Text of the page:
Andrew Furman is a professor at Florida Atlantic University and teaches in its MFA program in Creative Writing. He writes fiction and creative nonfiction on a variety of topics, which typically include Florida and its singular environment, race matters, basketball, swimming, lighthouses, and cast iron cookware, not necessarily in that order. He is the author, most recently, of an environmental memoir, Bitten: My Unexpected Love Affair with Florida (University Press of Florida, 2014). The book was named a finalist for the 2015 ASLE Book Prize. His essays and stories have appeared in such publications as Ecotone, The Southern Review, Oxford American, The Chronicle of Higher Education, AGNI Online, Poets & Writers, Terrain.org, andThe Florida Review. One recent piece was named a “Notable” essay in Best American Essays 2016, edited by Jonathan Franzen, and the editors of Terrain.org just nominated a separate essay for a Pushcart Prize.
Lovely and Long and Difficult
It was over by the Key Lime coconut patties that Joy noticed Chuck Sergeant. When she wasn’t reading, she tended to train her attention from behind the register toward the Key Lime confections aisle as a matter of course. Shoplifters (vacationing preteens, mostly) homed in on the sugary items, leaving alone the Key Lime shampoo and candles (encrusted with shells from the south Pacific), the moisturizers and salt scrub (manufactured up in Margate), the Key Lime marinades, sauces, teas and such.
Chuck couldn’t look more out of place, fumbling about the narrow aisle, peering over the frames of his glasses to read the ingredients on a box of Key Lime shortbread cookies. A young tourist couple in matching day-glo T-shirts, their necks scarletted by the alien sun—Germans, likely—excused themselves to negotiate past Chuck’s girth, forced him to look up from the cookie box as he pressed his belly against the shelf, his face painted with an expression of annoyed forbearance that Conchs (not excluding Joy) reserved for tourists. Now what was Chuck doing way up here at mile marker 75? Joy set the splayed pages of her library book down on the counter so she wouldn’t lose her place, stepped from behind the register to greet her neighbor.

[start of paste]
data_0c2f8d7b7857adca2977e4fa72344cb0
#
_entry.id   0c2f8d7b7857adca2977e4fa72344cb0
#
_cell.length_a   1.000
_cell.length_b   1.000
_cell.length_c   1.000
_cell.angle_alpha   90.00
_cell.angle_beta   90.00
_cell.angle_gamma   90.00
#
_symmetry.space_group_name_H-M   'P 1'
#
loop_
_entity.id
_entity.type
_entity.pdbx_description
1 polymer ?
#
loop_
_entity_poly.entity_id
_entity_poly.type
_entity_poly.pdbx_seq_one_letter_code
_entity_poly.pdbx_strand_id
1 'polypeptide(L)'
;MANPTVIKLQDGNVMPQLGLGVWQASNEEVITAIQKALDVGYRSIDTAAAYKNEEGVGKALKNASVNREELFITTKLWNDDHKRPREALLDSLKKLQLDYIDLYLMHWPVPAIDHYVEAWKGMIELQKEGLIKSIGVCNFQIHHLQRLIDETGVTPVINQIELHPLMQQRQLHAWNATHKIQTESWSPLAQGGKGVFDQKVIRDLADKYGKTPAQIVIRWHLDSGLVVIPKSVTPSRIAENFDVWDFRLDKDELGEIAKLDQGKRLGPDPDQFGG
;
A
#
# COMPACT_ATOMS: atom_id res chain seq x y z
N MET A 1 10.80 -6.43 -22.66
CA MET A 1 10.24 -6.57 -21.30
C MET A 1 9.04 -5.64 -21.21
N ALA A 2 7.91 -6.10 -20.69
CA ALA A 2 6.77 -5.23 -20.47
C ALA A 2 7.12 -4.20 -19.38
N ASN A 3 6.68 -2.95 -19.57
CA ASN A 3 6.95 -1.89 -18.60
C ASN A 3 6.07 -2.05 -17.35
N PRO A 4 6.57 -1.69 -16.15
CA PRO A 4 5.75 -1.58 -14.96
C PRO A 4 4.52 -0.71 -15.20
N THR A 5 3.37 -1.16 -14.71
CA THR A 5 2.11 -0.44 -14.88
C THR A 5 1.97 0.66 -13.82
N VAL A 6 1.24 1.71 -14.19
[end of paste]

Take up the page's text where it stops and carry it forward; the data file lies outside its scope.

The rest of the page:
“To what do we owe this pleasure, Chuck?” She would affect a breezy tone. There was some history between them, nothing scandalous by the standards of their day, the standards of this place. But history all the same.
“Heard you were working here now for Candy.”
“Just a few days a week. Otherwise she’d have to pay benefits.” Joy issued a reflexive exhale through her nostrils, something like a chuckle, which made Chuck sort of roll his shoulders and laugh, and which made Joy regret having affected such a breezy tone. She lowered her eyes, noticed Chuck’s hands dwarfing the box of cookies, the nails trimmed, the skin leathered and lined from years on the water, but well cared for in his retirement. She wondered whether he used some sort of emollient. She redirected her gaze two aisles over at the sunburnt tourists. They murmured words Joy couldn’t make out as they worried half a dozen bottles of Key Lime marmalade and Key Lime ginger-wasabi dressing that Joy had wiped clean and arranged on the shelf not fifteen minutes ago.
“These shortbread cookies any good?” Chuck asked.
The Key Lime shortbread cookies were one of the few items Joy appreciated, the confectioners’ sugar dusted with tartness somehow that approximated Key Lime even if it wasn’t actual Key Lime. It was all Joy could do to resist snacking on the samples she set out in the scallop shells beside the register. She told Chuck that the cookies were pretty good, if overpriced for the tourists, lowered her voice at this last part, glancing over toward the Germans. And then Chuck went ahead and asked what he must have come into the Key Lime Emporium to ask—not even taking the time to absorb Joy’s appraisal of the shortbread cookies—his broad forehead pin-pricked with perspiration beneath the unforgiving fluorescents.
“Wonder, Joy, how about I take you to dinner sometime at the Turtle?”
Candy had practically begged Joy to help out at the Key Lime Emporium this summer. That’s the only reason she took the job. To help out Candy, she reminded herself after the tourists (Dutch, it turned out) finally decided upon the particular type of Key Lime pie they desired (meringue encrusted), after Chuck bought two boxes of the specialty cookies he likely wouldn’t eat. The last place in the world the local teenagers wanted to work summers was the Key Lime Emporium, Candy had lamented to Joy at the Big Pine flea few Saturdays ago. Soon as she hired and trained one of them, they bolted on her for a better job on a dive boat, restaurant, or bar. Else they stole. “Entitled, kids these days,” Candy said. “Hardly have our work ethic.” Joy nodded over the bric-a-brac rather than remind Candy that neither one of them worked a day in their lives until they were well into their thirties.
Only longstanding employee was Luke, a pallid high school kid with a buzz-cut, unfortunate piercings, and fingernails chewed down to angry red crescents. Manifold allegiances the young broadcasted these days through their inscrutable visual markers. Joy was still trying to figure Luke out the few hours their schedules overlapped. He didn’t eat anything with a face, he said last week after Joy couldn’t help commenting upon his persistent peanut butter and jelly sandwiches. Nothing with a face. An abstemious and odd dietary guideline, seemed to Joy.